5. Visiting Versailles
It’s hard for me to believe we haven’t returned to the Palace of Versailles since our first trip to France. It was such an assault on the senses (I mean that in as good of a way as possible) and there was so much we wanted to see during other seasons that it sure seems like a return visit is overdue.
From the stunning Hall of Mirrors to the exterior gardens and everything in between, the Palace of Versailles is something special. Ostentatious, but special, nonetheless. It’s hard to articulate what makes the Palace of Versailles so mesmerizing…but imagine the art of the Louvre mixed with the most grandiose castle in the world, and you’ll have a rough idea.
4. Wandering Paris
I’ll never forget our first night in Paris. It was my first “real” international trip (meaning not Canada and not a Caribbean cruise). We spent over three hours just wandering around the city, with no real agenda aside from eventually making our way to the Eiffel Tower and having dinner. I was awestruck my the beauty, grandeur, and history of Paris. It felt more like a movie set than it did a real place. In only a few hours, we had already fallen in love with Paris.
Strolling through the City of Light is still our #1 thing to do in Paris. (Well, strolling and finding a place to eat.) From the Champs-Elysées, “la plus belle avenue du monde” to Place de la Concorde to the Arc de Triomphe to Avenue Victor Hugo to Victor Hugo Place–a 3 km stroll–is my favorite, but there are countless other neighborhoods to explore and exquisite architecture to enjoy. Paris still reminds me a bit of a movie set, if only movie sets had this much detail and charm.
3. Sunset at Chenonceau
The first time we visited the Loire Valley, stopping at as many locations from the film Impressions de France was a top priority. Without knowing much about it (other than that it was featured in the film), we arrived at Château de Chenonceau an hour before it closed. We walked through the tree-lined path leading to the chateau and entered into a brilliant garden kissed by the glow of late afternoon light. After taking photos of this beautiful scenery for a few minutes, a trio of hot air balloons slowly rose from behind Château de Chenonceau. To call this postcard perfect would be an understatement–it was more like a beautiful, vivid dream.
Ironically, one of the scenes in Impressions de France features hot air balloons in the Loire Valley, with the following passage from The Voyage: “Dreaming of faraway places yet unseen, we say in the words of our great poet Baudelaire…’leave for the sake of leaving and without knowing why, they always say we must go.’” Both the scene we witnessed and that passage are great summations of why we travel.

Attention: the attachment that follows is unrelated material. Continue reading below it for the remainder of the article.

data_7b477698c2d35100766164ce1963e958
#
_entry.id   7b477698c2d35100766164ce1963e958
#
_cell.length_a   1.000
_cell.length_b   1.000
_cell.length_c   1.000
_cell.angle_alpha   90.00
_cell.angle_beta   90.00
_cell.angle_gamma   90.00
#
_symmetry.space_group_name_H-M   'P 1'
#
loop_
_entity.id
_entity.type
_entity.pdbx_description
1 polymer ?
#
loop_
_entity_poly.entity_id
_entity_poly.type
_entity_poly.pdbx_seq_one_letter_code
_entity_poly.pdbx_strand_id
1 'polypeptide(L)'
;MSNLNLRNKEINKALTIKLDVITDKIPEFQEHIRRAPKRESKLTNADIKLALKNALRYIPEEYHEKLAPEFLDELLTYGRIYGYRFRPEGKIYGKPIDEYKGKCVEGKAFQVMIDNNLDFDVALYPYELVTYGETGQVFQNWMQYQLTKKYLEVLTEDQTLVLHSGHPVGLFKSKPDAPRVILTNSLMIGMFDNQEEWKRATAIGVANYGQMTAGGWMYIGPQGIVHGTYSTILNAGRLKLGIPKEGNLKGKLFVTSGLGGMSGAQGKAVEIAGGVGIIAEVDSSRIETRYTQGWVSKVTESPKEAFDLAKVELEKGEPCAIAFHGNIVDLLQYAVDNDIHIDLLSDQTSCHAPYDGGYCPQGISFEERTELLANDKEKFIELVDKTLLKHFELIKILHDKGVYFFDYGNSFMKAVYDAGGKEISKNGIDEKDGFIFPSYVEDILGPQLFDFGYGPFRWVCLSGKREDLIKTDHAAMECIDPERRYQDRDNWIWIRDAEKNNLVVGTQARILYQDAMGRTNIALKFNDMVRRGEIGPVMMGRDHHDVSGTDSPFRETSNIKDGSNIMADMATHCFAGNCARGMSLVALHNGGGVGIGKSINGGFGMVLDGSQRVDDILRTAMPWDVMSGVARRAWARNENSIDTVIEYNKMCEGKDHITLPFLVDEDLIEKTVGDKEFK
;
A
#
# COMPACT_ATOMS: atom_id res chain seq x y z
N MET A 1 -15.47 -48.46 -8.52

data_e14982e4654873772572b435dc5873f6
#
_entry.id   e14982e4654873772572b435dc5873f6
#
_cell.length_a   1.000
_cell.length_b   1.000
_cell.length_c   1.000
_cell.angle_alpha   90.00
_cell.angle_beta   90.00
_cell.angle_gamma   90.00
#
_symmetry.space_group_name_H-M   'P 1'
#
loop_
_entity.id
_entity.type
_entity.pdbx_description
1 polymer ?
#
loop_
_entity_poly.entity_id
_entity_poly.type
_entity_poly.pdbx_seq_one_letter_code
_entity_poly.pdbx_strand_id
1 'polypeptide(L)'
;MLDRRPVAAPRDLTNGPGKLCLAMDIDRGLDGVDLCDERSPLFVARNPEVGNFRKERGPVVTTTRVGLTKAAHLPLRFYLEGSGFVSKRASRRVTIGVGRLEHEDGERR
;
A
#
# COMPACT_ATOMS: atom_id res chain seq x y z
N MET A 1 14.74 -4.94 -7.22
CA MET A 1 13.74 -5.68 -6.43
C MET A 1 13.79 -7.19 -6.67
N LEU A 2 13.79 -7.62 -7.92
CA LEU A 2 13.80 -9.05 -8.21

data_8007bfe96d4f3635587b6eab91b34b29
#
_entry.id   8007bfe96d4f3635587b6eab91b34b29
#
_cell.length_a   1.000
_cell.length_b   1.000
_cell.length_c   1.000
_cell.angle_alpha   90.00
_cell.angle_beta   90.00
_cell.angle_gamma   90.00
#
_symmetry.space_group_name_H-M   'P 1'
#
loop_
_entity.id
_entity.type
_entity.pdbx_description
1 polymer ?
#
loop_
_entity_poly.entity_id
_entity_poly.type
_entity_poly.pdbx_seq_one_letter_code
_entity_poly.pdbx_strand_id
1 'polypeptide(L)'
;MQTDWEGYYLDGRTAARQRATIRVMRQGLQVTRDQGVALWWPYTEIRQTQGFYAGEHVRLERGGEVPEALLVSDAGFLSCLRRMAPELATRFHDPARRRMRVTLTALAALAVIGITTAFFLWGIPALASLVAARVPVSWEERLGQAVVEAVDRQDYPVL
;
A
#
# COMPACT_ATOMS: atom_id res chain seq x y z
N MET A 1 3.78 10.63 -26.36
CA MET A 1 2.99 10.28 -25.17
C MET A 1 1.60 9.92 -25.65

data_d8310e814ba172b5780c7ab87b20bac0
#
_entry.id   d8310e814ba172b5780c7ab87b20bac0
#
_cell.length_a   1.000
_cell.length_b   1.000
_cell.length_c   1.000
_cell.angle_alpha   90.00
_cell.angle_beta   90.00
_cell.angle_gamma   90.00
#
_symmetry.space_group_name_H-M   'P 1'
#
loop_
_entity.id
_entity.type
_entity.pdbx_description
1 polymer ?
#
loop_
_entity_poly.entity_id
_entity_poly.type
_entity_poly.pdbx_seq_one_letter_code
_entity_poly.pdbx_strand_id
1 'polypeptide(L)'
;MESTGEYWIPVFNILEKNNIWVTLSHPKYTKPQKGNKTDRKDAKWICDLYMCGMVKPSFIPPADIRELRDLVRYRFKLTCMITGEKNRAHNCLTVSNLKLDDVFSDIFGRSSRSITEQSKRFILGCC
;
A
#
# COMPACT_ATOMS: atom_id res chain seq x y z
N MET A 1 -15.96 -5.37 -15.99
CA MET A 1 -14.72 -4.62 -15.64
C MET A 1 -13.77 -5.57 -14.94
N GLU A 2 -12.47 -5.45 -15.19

We love to eat, and we’ve spent plenty of time exploring the rich culinary scenes of Los Angeles, Kyoto, Tokyo, and Hong Kong. As great as those all are, none of them compare to Paris. In France, a meal is not just about decadent, beautifully-plated cuisine–it’s about the experience. Sitting in a quaint Parisian cafe with friends, sipping on a café crème while enjoying a light meal. All while sitting facing the street, soaking up the setting, enrapt in good conversation, and thought.
The cafe culture of France is special, a welcome real-world respite with real people–a break from the constant screen-time. (When did the real world become a respite?!) Of course, there’s also the food. We don’t know how these chefs do it, but it seems like the French have unlocked a ‘secret level’ when it comes to cuisine, and even the more modest restaurants serve up dishes that are divine.
1. Mont Saint Michel
You can’t go home again. Not that Mont Saint-Michel is home, but it’s an experience that left such an impact that I cannot imagine a follow-up visit living up to that. As much as I’ve wanted to revisit Mont Saint-Michel since our first and only visit there, a big part of me wonders if it’s best left to memory. Seeing Mont Saint-Michel’s rising tide at sunset and then the following morning at sunrise remains one of my all-time top travel experiences, and one that remains as vivid in my mind as if it were yesterday.
As excited as I was to visit Miyajima Island in Japan–a “Friendship City” of Mont Saint-Michel, and as great of an experience as that was, it was not as special as Mont Saint-Michel. I’m sure we will go back again at some point, as there is a real magic to see the rising tide transform Mont Saint-Michel to an island and wandering the quiet grounds at night. For those reasons and so many other ones, Mont Saint-Michel is #1 on this list by a pretty wide margin. If you’ve never been, this is a worthy travel bucket list destination–as are many of the other entries onto this list. Hopefully, this list has given you some wanderlust for France. It’s well worth the trip.
Planning your own trip to France? Check out our France posts, which cover a variety of places, from Normandy to the Loire Valley. In addition to these posts, I recommend planning with the Rick Steves France and Loire Valley Eyewitness guidebooks.
If you’ve visited France, what would be your #1 experience? Anything we’ve listed here that you did not enjoy? If you’ve never been, are any of these things on your bucket list? Any questions? Hearing from readers is part of the fun (and is helpful to others), so please share your thoughts in the comments below!